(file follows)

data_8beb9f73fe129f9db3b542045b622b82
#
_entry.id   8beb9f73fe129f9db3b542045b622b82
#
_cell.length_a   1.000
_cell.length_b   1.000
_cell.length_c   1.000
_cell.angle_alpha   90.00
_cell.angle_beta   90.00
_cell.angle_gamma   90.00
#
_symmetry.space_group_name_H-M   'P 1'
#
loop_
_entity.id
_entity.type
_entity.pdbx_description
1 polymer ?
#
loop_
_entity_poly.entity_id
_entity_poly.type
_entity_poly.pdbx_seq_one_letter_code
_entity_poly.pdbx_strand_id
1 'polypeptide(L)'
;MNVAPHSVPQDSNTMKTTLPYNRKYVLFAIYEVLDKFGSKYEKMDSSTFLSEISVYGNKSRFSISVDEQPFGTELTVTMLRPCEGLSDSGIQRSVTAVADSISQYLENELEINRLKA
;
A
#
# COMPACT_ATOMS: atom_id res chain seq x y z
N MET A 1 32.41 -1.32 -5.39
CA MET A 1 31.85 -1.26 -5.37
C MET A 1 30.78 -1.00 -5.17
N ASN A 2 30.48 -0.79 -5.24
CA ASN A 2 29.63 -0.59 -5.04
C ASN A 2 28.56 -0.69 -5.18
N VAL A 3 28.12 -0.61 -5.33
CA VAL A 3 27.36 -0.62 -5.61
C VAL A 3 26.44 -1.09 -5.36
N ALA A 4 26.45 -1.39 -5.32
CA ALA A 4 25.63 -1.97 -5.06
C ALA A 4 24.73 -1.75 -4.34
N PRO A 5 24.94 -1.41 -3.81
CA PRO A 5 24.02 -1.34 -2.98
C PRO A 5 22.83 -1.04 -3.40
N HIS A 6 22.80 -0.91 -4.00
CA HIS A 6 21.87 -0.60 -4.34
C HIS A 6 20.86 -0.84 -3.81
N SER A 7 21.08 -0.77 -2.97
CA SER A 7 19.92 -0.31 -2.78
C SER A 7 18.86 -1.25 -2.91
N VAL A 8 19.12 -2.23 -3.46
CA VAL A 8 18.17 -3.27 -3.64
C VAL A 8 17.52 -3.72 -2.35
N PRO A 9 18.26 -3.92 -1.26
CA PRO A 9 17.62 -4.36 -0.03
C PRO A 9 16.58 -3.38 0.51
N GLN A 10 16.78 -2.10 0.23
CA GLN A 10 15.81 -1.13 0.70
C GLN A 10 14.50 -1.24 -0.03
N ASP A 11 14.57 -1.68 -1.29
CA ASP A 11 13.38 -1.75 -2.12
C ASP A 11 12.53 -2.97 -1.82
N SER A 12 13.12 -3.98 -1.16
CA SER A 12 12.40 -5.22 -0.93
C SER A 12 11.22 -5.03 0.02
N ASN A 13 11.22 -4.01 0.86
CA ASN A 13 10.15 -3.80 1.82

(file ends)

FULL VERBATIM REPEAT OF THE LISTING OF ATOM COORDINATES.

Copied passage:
data_8beb9f73fe129f9db3b542045b622b82
#
_entry.id   8beb9f73fe129f9db3b542045b622b82
#
_cell.length_a   1.000
_cell.length_b   1.000
_cell.length_c   1.000
_cell.angle_alpha   90.00
_cell.angle_beta   90.00
_cell.angle_gamma   90.00
#
_symmetry.space_group_name_H-M   'P 1'
#
loop_
_entity.id
_entity.type
_entity.pdbx_description
1 polymer ?
#
loop_
_entity_poly.entity_id
_entity_poly.type
_entity_poly.pdbx_seq_one_letter_code
_entity_poly.pdbx_strand_id
1 'polypeptide(L)'
;MNVAPHSVPQDSNTMKTTLPYNRKYVLFAIYEVLDKFGSKYEKMDSSTFLSEISVYGNKSRFSISVDEQPFGTELTVTMLRPCEGLSDSGIQRSVTAVADSISQYLENELEINRLKA
;
A
#
# COMPACT_ATOMS: atom_id res chain seq x y z
N MET A 1 32.41 -1.32 -5.39
CA MET A 1 31.85 -1.26 -5.37
C MET A 1 30.78 -1.00 -5.17
N ASN A 2 30.48 -0.79 -5.24
CA ASN A 2 29.63 -0.59 -5.04
C ASN A 2 28.56 -0.69 -5.18
N VAL A 3 28.12 -0.61 -5.33
CA VAL A 3 27.36 -0.62 -5.61
C VAL A 3 26.44 -1.09 -5.36
N ALA A 4 26.45 -1.39 -5.32
CA ALA A 4 25.63 -1.97 -5.06
C ALA A 4 24.73 -1.75 -4.34
N PRO A 5 24.94 -1.41 -3.81
CA PRO A 5 24.02 -1.34 -2.98
C PRO A 5 22.83 -1.04 -3.40
N HIS A 6 22.80 -0.91 -4.00
CA HIS A 6 21.87 -0.60 -4.34
C HIS A 6 20.86 -0.84 -3.81
N SER A 7 21.08 -0.77 -2.97
CA SER A 7 19.92 -0.31 -2.78
C SER A 7 18.86 -1.25 -2.91
N VAL A 8 19.12 -2.23 -3.46
CA VAL A 8 18.17 -3.27 -3.64
C VAL A 8 17.52 -3.72 -2.35
N PRO A 9 18.26 -3.92 -1.26
CA PRO A 9 17.62 -4.36 -0.03
C PRO A 9 16.58 -3.38 0.51
N GLN A 10 16.78 -2.10 0.23
CA GLN A 10 15.81 -1.13 0.70
C GLN A 10 14.50 -1.24 -0.03
N ASP A 11 14.57 -1.68 -1.29
CA ASP A 11 13.38 -1.75 -2.12
C ASP A 11 12.53 -2.97 -1.82
N SER A 12 13.12 -3.98 -1.16
CA SER A 12 12.40 -5.22 -0.93
C SER A 12 11.22 -5.03 0.02
N ASN A 13 11.22 -4.01 0.86
CA ASN A 13 10.15 -3.80 1.82